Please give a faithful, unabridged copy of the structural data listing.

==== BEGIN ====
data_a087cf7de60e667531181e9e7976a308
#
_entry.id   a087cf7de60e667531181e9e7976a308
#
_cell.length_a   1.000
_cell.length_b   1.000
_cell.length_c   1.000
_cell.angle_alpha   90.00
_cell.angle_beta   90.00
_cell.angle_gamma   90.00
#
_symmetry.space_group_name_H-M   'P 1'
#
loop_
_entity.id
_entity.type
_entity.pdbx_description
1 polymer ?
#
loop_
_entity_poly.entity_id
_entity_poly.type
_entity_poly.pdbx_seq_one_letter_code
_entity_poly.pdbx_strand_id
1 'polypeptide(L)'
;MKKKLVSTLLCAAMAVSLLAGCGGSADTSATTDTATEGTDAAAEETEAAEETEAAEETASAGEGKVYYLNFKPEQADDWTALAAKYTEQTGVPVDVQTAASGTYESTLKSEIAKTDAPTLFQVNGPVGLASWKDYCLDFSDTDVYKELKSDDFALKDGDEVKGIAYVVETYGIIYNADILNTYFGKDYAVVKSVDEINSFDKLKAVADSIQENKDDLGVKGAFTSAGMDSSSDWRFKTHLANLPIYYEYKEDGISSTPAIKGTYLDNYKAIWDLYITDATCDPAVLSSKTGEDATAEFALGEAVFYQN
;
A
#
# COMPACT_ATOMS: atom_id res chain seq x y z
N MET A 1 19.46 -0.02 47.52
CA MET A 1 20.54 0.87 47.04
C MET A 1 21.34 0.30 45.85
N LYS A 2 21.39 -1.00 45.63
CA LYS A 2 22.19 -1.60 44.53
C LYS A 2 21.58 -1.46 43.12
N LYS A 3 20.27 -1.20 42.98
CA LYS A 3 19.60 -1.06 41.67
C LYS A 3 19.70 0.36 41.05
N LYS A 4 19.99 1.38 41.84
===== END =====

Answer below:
data_a087cf7de60e667531181e9e7976a308
#
_entry.id   a087cf7de60e667531181e9e7976a308
#
_cell.length_a   1.000
_cell.length_b   1.000
_cell.length_c   1.000
_cell.angle_alpha   90.00
_cell.angle_beta   90.00
_cell.angle_gamma   90.00
#
_symmetry.space_group_name_H-M   'P 1'
#
loop_
_entity.id
_entity.type
_entity.pdbx_description
1 polymer ?
#
loop_
_entity_poly.entity_id
_entity_poly.type
_entity_poly.pdbx_seq_one_letter_code
_entity_poly.pdbx_strand_id
1 'polypeptide(L)'
;MKKKLVSTLLCAAMAVSLLAGCGGSADTSATTDTATEGTDAAAEETEAAEETEAAEETASAGEGKVYYLNFKPEQADDWTALAAKYTEQTGVPVDVQTAASGTYESTLKSEIAKTDAPTLFQVNGPVGLASWKDYCLDFSDTDVYKELKSDDFALKDGDEVKGIAYVVETYGIIYNADILNTYFGKDYAVVKSVDEINSFDKLKAVADSIQENKDDLGVKGAFTSAGMDSSSDWRFKTHLANLPIYYEYKEDGISSTPAIKGTYLDNYKAIWDLYITDATCDPAVLSSKTGEDATAEFALGEAVFYQN
;
A
#
# COMPACT_ATOMS: atom_id res chain seq x y z
N MET A 1 19.46 -0.02 47.52
CA MET A 1 20.54 0.87 47.04
C MET A 1 21.34 0.30 45.85
N LYS A 2 21.39 -1.00 45.63
CA LYS A 2 22.19 -1.60 44.53
C LYS A 2 21.58 -1.46 43.12
N LYS A 3 20.27 -1.20 42.98
CA LYS A 3 19.60 -1.06 41.67
C LYS A 3 19.70 0.36 41.05
N LYS A 4 19.99 1.38 41.84